Editorial: British Journal of Occupational Therapy 2018, Vol. 81(3) 127–128. DOI: 10.1177/0308022617733245
Teena J Clouston
Occupational therapists believe that time to engage in personally meaningful occupations is integral to health and wellbeing. Meaningful occupations tend to be understood as those we enjoy, attribute value to, or that can create a sense of purpose, fulfilment or satisfaction in life (Wilcock, 1999). To achieve effective participation in these kinds of occupations requires an element of choice. Without this capacity for self-determination, the ability to achieve a personal sense of congruence between personal values, strengths and meaningful occupations (Pentland and McColl, 2008) can be compromised (Clouston, 2015). For occupational therapy, this notion of choice in the use of time is an interesting one. In contemporary life, particularly in Western economies, the time available to be ‘spent’ in personally chosen occupations is reportedly scarce. This appears to be related to how we think we should use our time and the value we attribute to certain occupations in the present socioeconomic-political climate.
Modelled on the principles of neoliberal capitalism, present drivers use a deregulated and global marketplace to create economic growth in the most competitive way. In this kind of economy, time is viewed as money and therefore the occupations we ‘do’ in time are measured in terms of their financial and productive worth. Consequently, occupations tend to have a ‘performance orientation’ (Clouston, 2015: 16) and this has notable impacts on the individual’s use of time and their choices in terms of participation. Paid work, for example, has become a highly valued occupation, as it is believed to promote market growth. On a practical level this does not initially seem to be problematic: paid work is important and it can be personally meaningful. However, to sustain its effectiveness in a market economy, paid work needs to be competitive, and this means that human as well as financial resources have to be used effectively. To achieve this, people are expected to do more in less time and to maintain this initiative, busyness is promoted as a ‘badge of honor’ (Gershuny, 2005: 287), making the drive for performance an accepted norm. The impact of this on individuals is two-fold. First, the time and energy available to participate in personally meaningful occupations is reduced and second, people feel pressured to compromise these to achieve socially accepted expectations (Clouston, 2015). In this kind of context, paid work is no more than a ‘focusing illusion’, used to ensure people strive to sustain market growth (Kahneman et al., 2006: 1908), albeit this directly challenges the notion of individual wellbeing found through participation in a variety of meaningful occupations. For occupational therapists and scientists this creates an intriguing dilemma: how can we find time for our service users to partake in meaningful occupations and apply this to our work in this kind of economic model? I would suggest that we, as a profession, can go some way to addressing this by adopting a more meaningful orientation to the use of personal time and energy, in line with our philosophical beliefs and values, and then promoting this as a solution to our performance driven lifestyles. This of course is not easy. The value of meaningful occupations in facilitating wellbeing would need to be understood and accepted at individual, organisational and societal levels in order for time and energy use to be adapted to incorporate these explicitly. This, in turn, would require the pace of life to slow down to accommodate the more reflective and/or relationship-focused being, becoming and belonging occupations, as well as creating time for engaging more meaningfully in ‘doing’ occupations. Finally, the individual’s personal experience of occupational meaning in time, as the occupation unfolds, would need to be facilitated and supported in order to promote individual wellbeing and a genuine sense of meaning in life. As occupational therapists we have the skills and knowledge to facilitate this reorientation, and hold the philosophical beliefs to advocate the value of living a more meaningful life in terms of wellbeing. However, in order to promote this we need to facilitate proactive change through education, evidence based practice and, essentially, through research. Only then will we be ready to drive change at socioeconomic-political levels in order to achieve a meaning orientation in everyday occupational life.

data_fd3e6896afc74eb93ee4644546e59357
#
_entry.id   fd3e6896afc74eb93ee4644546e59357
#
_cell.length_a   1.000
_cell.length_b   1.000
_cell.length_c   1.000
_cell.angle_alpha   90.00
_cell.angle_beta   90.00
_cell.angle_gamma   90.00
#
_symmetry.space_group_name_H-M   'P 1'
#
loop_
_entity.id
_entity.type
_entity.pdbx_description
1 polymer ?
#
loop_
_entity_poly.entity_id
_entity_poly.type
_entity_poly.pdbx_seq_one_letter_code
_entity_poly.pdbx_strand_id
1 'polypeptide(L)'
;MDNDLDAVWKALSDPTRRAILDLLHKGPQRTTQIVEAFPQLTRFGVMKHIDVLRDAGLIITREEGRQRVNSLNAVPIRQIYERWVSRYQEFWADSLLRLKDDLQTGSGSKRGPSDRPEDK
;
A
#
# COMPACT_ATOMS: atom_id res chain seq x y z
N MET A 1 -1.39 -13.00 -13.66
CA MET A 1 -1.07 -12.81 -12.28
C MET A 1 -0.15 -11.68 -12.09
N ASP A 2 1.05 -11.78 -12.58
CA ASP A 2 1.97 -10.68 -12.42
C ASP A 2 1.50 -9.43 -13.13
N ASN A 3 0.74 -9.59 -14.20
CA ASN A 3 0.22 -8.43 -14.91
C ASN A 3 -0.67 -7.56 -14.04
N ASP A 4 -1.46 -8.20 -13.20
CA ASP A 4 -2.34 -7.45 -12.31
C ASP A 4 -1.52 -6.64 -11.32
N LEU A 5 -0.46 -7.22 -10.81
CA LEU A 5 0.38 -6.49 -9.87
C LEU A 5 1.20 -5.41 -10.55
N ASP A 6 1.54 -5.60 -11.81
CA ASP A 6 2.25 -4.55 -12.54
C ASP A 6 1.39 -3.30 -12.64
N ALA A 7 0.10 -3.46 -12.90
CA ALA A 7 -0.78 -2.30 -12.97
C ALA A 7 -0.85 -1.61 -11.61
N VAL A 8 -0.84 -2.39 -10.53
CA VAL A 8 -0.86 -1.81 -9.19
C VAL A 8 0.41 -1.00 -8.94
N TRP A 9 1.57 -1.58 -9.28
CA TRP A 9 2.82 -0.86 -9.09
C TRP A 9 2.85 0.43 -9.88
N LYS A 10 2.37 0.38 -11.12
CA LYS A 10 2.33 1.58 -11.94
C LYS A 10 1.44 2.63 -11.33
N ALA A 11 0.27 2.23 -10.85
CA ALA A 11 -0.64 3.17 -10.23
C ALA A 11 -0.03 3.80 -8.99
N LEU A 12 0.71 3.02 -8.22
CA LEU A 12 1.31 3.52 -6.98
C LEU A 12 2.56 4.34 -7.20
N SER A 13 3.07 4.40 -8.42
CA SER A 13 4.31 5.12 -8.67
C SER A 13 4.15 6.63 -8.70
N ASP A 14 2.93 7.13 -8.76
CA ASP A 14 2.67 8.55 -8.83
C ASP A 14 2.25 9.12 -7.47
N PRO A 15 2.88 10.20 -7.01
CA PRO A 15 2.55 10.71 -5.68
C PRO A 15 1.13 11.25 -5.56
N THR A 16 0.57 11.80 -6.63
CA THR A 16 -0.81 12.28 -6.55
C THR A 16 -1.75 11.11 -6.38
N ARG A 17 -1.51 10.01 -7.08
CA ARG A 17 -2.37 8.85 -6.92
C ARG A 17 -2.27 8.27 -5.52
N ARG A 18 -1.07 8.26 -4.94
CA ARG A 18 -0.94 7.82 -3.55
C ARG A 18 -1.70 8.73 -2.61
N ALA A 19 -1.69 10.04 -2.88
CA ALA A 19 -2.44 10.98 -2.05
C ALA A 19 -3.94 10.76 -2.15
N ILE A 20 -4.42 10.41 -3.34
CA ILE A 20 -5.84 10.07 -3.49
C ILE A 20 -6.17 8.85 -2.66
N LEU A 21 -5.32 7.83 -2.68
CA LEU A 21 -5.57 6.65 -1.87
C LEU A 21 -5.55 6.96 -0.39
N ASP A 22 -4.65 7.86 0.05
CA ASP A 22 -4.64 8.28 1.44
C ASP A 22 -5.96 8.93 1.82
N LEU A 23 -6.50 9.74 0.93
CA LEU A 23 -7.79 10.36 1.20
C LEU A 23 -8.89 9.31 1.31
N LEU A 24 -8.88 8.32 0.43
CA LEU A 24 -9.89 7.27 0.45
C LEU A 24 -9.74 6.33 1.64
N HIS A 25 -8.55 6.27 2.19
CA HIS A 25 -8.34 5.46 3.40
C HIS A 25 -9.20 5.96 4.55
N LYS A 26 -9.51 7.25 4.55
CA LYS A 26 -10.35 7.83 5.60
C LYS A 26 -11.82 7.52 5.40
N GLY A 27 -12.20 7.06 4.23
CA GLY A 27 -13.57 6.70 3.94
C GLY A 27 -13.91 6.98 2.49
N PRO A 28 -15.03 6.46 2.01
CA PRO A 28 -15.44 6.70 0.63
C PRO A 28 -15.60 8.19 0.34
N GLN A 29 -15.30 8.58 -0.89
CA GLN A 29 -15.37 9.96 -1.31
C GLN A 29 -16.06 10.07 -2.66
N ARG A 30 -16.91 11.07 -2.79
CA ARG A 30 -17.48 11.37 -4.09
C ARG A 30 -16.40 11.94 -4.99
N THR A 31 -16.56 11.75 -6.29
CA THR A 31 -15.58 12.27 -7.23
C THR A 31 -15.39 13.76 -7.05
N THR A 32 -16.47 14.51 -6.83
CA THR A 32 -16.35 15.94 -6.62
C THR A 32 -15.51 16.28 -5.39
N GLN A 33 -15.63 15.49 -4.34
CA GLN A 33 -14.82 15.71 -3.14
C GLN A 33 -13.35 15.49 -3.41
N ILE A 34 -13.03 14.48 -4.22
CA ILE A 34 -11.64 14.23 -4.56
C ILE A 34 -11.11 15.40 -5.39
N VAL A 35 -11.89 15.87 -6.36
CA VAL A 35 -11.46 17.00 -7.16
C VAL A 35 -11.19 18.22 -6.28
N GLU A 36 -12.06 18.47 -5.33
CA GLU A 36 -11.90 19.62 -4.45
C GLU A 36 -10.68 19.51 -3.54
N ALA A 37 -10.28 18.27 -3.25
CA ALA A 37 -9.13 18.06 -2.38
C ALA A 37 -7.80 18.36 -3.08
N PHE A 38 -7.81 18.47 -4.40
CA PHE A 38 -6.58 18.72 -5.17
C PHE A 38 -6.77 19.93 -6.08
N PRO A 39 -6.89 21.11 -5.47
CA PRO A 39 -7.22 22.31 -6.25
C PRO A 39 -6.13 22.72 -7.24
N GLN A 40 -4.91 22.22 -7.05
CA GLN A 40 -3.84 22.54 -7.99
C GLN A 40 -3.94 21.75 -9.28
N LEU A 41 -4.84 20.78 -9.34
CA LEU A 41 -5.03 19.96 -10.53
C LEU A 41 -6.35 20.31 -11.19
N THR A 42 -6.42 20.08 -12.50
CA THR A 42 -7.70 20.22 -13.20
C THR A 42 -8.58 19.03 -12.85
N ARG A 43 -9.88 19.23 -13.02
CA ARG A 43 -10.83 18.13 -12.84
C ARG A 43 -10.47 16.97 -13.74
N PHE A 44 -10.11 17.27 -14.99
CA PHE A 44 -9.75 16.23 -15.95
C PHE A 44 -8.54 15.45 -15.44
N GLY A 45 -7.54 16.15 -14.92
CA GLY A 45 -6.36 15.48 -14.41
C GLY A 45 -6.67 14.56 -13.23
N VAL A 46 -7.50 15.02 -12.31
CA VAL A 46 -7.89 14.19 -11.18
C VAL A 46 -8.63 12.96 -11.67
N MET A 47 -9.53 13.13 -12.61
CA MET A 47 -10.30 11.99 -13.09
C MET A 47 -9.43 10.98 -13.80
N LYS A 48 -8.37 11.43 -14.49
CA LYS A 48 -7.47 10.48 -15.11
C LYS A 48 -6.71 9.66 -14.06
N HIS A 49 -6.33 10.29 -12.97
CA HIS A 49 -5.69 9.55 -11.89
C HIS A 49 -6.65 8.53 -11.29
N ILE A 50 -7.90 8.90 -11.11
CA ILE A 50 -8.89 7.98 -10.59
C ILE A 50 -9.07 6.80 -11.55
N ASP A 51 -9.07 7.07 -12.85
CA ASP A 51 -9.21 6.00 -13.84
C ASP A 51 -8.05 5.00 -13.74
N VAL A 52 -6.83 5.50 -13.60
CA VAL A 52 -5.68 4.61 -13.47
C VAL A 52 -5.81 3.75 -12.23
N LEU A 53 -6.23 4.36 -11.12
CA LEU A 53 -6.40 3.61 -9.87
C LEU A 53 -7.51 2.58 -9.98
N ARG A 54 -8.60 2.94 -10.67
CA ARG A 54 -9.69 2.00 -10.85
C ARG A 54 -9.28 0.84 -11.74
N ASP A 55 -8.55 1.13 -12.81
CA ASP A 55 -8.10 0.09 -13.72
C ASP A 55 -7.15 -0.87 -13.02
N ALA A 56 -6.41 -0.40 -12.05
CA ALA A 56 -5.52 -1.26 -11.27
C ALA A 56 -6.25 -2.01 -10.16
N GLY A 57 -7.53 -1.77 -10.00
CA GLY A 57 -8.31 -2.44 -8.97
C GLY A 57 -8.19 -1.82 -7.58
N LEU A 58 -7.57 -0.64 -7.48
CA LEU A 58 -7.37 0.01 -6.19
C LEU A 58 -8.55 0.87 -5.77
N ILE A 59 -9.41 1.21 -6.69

Corresponding author: Teena Clouston, Reader, Occupational Therapy, School of Healthcare Sciences, College of Biomedical and Life Sciences, Cardiff University, UK.
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